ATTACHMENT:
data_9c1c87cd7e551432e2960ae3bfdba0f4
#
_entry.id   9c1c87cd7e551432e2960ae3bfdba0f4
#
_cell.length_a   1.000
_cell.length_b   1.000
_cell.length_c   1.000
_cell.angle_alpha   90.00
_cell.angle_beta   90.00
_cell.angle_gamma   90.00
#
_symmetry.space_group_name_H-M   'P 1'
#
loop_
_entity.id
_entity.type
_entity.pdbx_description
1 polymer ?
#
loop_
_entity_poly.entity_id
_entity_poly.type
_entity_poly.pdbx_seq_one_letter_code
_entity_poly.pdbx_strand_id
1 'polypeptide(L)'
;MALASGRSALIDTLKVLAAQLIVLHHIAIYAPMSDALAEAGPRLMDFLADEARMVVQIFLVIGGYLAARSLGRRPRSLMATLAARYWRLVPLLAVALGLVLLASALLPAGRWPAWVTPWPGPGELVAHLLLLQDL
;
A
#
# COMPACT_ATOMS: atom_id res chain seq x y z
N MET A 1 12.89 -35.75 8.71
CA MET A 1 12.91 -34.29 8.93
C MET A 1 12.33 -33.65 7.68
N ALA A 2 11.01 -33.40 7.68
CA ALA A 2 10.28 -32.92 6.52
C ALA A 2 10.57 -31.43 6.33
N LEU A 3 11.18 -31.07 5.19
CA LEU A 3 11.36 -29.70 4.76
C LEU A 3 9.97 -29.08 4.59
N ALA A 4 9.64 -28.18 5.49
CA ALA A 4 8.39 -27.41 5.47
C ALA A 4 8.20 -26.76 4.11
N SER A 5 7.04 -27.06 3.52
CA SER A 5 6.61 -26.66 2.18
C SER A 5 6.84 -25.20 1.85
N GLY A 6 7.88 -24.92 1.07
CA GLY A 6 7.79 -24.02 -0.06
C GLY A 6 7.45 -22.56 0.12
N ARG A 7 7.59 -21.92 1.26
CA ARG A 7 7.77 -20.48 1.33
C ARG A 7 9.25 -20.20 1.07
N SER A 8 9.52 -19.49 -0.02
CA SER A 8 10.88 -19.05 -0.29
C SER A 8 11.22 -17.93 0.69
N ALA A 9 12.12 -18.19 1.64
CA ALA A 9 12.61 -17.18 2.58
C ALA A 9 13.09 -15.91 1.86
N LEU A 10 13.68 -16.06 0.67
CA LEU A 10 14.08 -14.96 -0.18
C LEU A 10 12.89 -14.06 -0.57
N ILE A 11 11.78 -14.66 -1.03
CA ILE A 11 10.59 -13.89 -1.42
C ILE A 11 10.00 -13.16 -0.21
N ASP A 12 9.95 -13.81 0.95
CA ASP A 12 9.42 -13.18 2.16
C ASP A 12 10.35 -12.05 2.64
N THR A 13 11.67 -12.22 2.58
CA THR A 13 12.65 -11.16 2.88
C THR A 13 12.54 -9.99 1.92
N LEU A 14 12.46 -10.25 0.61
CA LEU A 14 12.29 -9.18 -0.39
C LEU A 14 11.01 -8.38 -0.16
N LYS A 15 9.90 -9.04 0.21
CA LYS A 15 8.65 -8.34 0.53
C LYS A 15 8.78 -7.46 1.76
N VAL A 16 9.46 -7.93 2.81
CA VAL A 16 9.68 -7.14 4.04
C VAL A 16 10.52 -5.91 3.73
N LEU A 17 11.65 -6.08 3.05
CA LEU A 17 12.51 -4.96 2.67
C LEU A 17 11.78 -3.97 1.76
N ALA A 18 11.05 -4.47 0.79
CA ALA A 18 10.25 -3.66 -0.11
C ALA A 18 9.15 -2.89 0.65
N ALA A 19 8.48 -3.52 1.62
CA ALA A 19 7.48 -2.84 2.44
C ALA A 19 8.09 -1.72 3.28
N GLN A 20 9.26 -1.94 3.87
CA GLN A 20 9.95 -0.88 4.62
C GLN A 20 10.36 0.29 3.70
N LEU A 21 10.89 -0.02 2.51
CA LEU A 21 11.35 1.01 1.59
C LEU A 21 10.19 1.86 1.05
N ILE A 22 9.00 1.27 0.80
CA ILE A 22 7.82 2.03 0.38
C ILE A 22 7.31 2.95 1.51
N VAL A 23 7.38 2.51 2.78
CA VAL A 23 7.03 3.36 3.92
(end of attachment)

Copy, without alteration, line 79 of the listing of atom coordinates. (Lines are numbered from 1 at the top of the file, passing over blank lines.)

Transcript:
N LEU A 17 11.65 -6.08 3.05